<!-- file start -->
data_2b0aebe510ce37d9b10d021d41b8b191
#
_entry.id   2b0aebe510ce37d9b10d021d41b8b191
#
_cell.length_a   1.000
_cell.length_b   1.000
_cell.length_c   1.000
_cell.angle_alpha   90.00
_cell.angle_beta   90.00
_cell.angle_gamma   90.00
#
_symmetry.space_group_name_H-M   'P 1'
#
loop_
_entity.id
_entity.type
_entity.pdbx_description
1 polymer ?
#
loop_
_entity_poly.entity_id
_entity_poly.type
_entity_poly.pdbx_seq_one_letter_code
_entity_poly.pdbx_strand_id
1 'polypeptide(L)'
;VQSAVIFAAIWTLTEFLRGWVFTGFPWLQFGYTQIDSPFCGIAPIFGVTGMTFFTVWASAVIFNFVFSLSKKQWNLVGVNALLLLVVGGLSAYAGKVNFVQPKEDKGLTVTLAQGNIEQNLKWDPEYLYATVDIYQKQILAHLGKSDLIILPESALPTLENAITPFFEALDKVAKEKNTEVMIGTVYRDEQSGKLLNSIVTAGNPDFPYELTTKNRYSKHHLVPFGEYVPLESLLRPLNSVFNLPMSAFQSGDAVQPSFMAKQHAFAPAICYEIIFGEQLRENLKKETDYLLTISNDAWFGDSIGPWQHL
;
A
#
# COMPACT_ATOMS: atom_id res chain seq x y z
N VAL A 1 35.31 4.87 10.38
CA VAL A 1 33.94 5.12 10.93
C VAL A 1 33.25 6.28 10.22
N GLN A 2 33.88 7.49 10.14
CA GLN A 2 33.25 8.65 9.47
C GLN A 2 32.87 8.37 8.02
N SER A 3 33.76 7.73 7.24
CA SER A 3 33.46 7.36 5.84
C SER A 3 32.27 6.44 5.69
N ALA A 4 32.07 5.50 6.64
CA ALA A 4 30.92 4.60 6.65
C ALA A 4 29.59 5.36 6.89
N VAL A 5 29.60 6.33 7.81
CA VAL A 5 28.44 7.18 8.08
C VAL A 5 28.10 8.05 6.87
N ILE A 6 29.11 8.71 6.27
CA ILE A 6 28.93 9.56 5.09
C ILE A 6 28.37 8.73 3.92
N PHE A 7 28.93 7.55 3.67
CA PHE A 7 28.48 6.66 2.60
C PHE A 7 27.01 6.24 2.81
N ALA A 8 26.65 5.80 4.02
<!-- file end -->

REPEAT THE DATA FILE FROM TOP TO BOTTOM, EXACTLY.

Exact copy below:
data_2b0aebe510ce37d9b10d021d41b8b191
#
_entry.id   2b0aebe510ce37d9b10d021d41b8b191
#
_cell.length_a   1.000
_cell.length_b   1.000
_cell.length_c   1.000
_cell.angle_alpha   90.00
_cell.angle_beta   90.00
_cell.angle_gamma   90.00
#
_symmetry.space_group_name_H-M   'P 1'
#
loop_
_entity.id
_entity.type
_entity.pdbx_description
1 polymer ?
#
loop_
_entity_poly.entity_id
_entity_poly.type
_entity_poly.pdbx_seq_one_letter_code
_entity_poly.pdbx_strand_id
1 'polypeptide(L)'
;VQSAVIFAAIWTLTEFLRGWVFTGFPWLQFGYTQIDSPFCGIAPIFGVTGMTFFTVWASAVIFNFVFSLSKKQWNLVGVNALLLLVVGGLSAYAGKVNFVQPKEDKGLTVTLAQGNIEQNLKWDPEYLYATVDIYQKQILAHLGKSDLIILPESALPTLENAITPFFEALDKVAKEKNTEVMIGTVYRDEQSGKLLNSIVTAGNPDFPYELTTKNRYSKHHLVPFGEYVPLESLLRPLNSVFNLPMSAFQSGDAVQPSFMAKQHAFAPAICYEIIFGEQLRENLKKETDYLLTISNDAWFGDSIGPWQHL
;
A
#
# COMPACT_ATOMS: atom_id res chain seq x y z
N VAL A 1 35.31 4.87 10.38
CA VAL A 1 33.94 5.12 10.93
C VAL A 1 33.25 6.28 10.22
N GLN A 2 33.88 7.49 10.14
CA GLN A 2 33.25 8.65 9.47
C GLN A 2 32.87 8.37 8.02
N SER A 3 33.76 7.73 7.24
CA SER A 3 33.46 7.36 5.84
C SER A 3 32.27 6.44 5.69
N ALA A 4 32.07 5.50 6.64
CA ALA A 4 30.92 4.60 6.65
C ALA A 4 29.59 5.36 6.89
N VAL A 5 29.60 6.33 7.81
CA VAL A 5 28.44 7.18 8.08
C VAL A 5 28.10 8.05 6.87
N ILE A 6 29.11 8.71 6.27
CA ILE A 6 28.93 9.56 5.09
C ILE A 6 28.37 8.73 3.92
N PHE A 7 28.93 7.55 3.67
CA PHE A 7 28.48 6.66 2.60
C PHE A 7 27.01 6.24 2.81
N ALA A 8 26.65 5.80 4.02